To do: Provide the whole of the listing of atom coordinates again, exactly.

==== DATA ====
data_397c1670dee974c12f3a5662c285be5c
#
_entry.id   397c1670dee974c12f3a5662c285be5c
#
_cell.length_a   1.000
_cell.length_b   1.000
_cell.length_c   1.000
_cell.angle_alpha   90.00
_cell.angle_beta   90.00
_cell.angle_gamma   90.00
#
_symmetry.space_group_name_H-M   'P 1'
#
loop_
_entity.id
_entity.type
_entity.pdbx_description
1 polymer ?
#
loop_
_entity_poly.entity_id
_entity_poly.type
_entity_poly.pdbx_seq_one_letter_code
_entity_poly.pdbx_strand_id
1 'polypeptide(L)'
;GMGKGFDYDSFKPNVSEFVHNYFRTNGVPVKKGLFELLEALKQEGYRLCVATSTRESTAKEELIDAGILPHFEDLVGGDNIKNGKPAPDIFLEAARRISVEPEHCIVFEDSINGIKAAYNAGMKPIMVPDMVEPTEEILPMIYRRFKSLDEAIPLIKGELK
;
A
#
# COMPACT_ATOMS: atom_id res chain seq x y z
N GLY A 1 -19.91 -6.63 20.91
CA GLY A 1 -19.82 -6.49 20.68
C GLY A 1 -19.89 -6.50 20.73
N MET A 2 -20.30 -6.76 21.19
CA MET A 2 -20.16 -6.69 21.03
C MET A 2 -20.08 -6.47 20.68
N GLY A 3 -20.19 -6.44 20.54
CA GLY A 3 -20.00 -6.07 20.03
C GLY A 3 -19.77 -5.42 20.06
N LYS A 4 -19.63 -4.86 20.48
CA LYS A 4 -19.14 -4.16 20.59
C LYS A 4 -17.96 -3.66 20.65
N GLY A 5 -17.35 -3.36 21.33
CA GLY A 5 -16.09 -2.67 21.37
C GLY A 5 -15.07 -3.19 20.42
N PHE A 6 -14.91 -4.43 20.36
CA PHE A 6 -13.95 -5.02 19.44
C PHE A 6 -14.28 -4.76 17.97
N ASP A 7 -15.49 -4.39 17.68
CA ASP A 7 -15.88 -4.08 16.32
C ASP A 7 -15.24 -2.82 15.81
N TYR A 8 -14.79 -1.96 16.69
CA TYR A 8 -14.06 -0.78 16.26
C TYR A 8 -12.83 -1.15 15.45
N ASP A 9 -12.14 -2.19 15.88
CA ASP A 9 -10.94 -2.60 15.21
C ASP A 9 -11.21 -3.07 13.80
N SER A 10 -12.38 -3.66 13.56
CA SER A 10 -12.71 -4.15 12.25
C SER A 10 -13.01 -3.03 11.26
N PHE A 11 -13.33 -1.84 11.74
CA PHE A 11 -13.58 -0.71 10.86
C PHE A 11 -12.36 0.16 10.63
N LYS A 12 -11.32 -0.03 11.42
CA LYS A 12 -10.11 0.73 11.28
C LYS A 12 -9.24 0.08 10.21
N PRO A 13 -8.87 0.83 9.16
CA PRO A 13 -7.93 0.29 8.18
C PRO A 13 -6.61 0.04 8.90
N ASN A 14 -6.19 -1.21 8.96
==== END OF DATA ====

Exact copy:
data_397c1670dee974c12f3a5662c285be5c
#
_entry.id   397c1670dee974c12f3a5662c285be5c
#
_cell.length_a   1.000
_cell.length_b   1.000
_cell.length_c   1.000
_cell.angle_alpha   90.00
_cell.angle_beta   90.00
_cell.angle_gamma   90.00
#
_symmetry.space_group_name_H-M   'P 1'
#
loop_
_entity.id
_entity.type
_entity.pdbx_description
1 polymer ?
#
loop_
_entity_poly.entity_id
_entity_poly.type
_entity_poly.pdbx_seq_one_letter_code
_entity_poly.pdbx_strand_id
1 'polypeptide(L)'
;GMGKGFDYDSFKPNVSEFVHNYFRTNGVPVKKGLFELLEALKQEGYRLCVATSTRESTAKEELIDAGILPHFEDLVGGDNIKNGKPAPDIFLEAARRISVEPEHCIVFEDSINGIKAAYNAGMKPIMVPDMVEPTEEILPMIYRRFKSLDEAIPLIKGELK
;
A
#
# COMPACT_ATOMS: atom_id res chain seq x y z
N GLY A 1 -19.91 -6.63 20.91
CA GLY A 1 -19.82 -6.49 20.68
C GLY A 1 -19.89 -6.50 20.73
N MET A 2 -20.30 -6.76 21.19
CA MET A 2 -20.16 -6.69 21.03
C MET A 2 -20.08 -6.47 20.68
N GLY A 3 -20.19 -6.44 20.54
CA GLY A 3 -20.00 -6.07 20.03
C GLY A 3 -19.77 -5.42 20.06
N LYS A 4 -19.63 -4.86 20.48
CA LYS A 4 -19.14 -4.16 20.59
C LYS A 4 -17.96 -3.66 20.65
N GLY A 5 -17.35 -3.36 21.33
CA GLY A 5 -16.09 -2.67 21.37
C GLY A 5 -15.07 -3.19 20.42
N PHE A 6 -14.91 -4.43 20.36
CA PHE A 6 -13.95 -5.02 19.44
C PHE A 6 -14.28 -4.76 17.97
N ASP A 7 -15.49 -4.39 17.68
CA ASP A 7 -15.88 -4.08 16.32
C ASP A 7 -15.24 -2.82 15.81
N TYR A 8 -14.79 -1.96 16.69
CA TYR A 8 -14.06 -0.78 16.26
C TYR A 8 -12.83 -1.15 15.45
N ASP A 9 -12.14 -2.19 15.88
CA ASP A 9 -10.94 -2.60 15.21
C ASP A 9 -11.21 -3.07 13.80
N SER A 10 -12.38 -3.66 13.56
CA SER A 10 -12.71 -4.15 12.25
C SER A 10 -13.01 -3.03 11.26
N PHE A 11 -13.33 -1.84 11.74
CA PHE A 11 -13.58 -0.71 10.86
C PHE A 11 -12.36 0.16 10.63
N LYS A 12 -11.32 -0.03 11.42
CA LYS A 12 -10.11 0.73 11.28
C LYS A 12 -9.24 0.08 10.21
N PRO A 13 -8.87 0.83 9.16
CA PRO A 13 -7.93 0.29 8.18
C PRO A 13 -6.61 0.04 8.90
N ASN A 14 -6.19 -1.21 8.96